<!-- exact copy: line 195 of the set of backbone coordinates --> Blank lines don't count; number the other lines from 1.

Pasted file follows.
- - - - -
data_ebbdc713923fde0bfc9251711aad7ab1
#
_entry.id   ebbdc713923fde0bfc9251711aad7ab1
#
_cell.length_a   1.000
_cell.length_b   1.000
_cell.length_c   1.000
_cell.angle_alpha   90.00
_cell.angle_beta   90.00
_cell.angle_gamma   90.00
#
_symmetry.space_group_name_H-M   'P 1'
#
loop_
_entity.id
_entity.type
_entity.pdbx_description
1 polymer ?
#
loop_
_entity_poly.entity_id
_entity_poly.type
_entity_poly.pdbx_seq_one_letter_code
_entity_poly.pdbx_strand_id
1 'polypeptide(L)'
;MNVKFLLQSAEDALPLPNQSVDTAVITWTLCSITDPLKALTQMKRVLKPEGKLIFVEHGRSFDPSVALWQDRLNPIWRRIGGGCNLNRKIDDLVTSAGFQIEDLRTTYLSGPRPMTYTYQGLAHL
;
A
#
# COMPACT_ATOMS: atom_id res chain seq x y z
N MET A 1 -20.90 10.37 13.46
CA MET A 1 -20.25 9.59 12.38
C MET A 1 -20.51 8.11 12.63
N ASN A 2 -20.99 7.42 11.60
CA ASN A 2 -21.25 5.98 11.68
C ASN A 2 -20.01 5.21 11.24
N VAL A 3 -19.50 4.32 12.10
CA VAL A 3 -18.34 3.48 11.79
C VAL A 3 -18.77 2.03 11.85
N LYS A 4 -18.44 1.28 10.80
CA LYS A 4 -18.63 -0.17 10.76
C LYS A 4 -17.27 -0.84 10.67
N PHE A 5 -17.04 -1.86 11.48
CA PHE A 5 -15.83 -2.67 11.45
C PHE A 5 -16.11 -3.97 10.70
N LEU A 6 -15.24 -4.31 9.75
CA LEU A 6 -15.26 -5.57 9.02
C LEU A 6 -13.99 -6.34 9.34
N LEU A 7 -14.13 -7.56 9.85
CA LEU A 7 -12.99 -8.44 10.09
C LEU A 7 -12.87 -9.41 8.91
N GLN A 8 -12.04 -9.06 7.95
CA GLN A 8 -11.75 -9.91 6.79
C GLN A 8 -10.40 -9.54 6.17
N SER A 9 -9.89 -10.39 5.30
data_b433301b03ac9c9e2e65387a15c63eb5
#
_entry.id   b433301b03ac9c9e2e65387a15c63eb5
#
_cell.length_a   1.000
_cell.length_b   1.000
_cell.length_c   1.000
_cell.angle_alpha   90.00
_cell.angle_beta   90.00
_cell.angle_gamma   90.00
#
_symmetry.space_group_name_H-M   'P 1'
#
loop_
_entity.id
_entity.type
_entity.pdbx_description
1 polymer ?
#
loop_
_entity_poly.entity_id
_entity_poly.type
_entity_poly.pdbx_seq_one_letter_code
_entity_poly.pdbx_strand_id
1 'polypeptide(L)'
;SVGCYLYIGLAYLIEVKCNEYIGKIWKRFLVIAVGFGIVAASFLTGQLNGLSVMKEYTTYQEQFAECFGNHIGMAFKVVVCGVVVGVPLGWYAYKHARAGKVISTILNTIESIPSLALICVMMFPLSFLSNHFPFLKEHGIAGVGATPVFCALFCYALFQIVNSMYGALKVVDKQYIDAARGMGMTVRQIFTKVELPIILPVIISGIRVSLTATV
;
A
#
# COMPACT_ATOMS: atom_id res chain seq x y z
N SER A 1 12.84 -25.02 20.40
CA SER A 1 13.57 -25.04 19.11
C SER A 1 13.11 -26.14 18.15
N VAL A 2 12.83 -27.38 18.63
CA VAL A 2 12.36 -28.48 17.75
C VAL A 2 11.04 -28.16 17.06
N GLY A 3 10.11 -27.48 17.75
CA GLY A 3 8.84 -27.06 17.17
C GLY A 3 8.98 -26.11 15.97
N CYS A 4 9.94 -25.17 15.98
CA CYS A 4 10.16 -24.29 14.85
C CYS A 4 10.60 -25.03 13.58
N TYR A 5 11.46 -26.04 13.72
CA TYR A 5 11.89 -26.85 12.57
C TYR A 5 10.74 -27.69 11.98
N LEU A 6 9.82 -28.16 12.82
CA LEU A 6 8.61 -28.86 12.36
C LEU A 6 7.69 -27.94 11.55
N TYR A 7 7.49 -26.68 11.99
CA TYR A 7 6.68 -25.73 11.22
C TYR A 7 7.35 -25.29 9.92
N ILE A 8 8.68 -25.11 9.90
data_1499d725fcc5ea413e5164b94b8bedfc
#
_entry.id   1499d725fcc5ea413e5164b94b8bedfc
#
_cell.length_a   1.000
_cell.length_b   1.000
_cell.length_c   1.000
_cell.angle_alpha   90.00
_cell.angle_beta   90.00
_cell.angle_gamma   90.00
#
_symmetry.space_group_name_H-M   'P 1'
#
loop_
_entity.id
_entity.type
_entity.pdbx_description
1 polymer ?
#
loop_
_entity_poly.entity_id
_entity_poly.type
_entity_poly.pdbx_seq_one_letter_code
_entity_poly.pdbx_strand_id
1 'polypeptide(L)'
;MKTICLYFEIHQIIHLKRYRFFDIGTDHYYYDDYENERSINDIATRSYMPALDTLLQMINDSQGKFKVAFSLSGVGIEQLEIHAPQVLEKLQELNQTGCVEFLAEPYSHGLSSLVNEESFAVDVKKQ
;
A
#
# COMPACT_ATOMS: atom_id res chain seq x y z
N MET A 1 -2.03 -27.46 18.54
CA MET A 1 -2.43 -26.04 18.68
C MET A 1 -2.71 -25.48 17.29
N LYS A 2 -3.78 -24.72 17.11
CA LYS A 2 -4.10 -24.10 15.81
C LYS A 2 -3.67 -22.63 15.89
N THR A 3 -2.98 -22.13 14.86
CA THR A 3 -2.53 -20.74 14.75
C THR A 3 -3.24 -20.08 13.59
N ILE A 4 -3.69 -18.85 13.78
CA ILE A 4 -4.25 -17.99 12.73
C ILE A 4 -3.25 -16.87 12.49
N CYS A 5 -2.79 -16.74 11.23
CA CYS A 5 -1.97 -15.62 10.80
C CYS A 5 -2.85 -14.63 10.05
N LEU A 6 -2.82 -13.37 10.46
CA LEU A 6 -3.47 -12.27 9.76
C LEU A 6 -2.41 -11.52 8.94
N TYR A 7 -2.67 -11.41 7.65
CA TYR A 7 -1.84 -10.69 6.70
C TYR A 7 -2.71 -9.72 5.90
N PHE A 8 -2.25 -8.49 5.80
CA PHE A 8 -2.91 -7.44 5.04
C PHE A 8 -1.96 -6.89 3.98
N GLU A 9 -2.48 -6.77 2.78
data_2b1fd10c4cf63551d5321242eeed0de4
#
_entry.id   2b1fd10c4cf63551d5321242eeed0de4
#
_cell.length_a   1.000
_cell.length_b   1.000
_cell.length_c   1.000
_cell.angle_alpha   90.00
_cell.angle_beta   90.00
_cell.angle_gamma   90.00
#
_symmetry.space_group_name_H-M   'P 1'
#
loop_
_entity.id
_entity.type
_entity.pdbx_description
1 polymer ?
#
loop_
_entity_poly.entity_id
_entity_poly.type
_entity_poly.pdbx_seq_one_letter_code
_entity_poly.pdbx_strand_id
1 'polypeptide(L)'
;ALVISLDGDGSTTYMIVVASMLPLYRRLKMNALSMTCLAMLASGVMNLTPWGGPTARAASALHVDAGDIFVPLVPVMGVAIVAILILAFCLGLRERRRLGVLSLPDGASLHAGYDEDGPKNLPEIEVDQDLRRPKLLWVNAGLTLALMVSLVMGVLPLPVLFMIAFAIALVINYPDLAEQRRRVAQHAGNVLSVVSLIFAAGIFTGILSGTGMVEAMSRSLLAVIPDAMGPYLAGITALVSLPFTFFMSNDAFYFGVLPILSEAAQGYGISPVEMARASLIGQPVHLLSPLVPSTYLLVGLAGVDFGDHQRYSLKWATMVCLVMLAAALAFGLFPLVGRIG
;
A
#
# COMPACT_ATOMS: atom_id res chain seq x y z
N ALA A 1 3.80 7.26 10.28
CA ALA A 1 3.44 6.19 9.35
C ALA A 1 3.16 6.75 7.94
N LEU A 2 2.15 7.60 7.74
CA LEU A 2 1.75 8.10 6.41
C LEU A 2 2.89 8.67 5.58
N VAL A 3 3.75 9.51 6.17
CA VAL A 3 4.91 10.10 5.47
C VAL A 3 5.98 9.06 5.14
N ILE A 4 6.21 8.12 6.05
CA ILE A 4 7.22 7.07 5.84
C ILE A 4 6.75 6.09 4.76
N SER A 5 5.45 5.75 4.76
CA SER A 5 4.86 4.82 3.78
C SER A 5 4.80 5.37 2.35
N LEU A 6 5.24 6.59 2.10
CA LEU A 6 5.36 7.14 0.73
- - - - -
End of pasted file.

C ALA A 1 3.16 6.75 7.94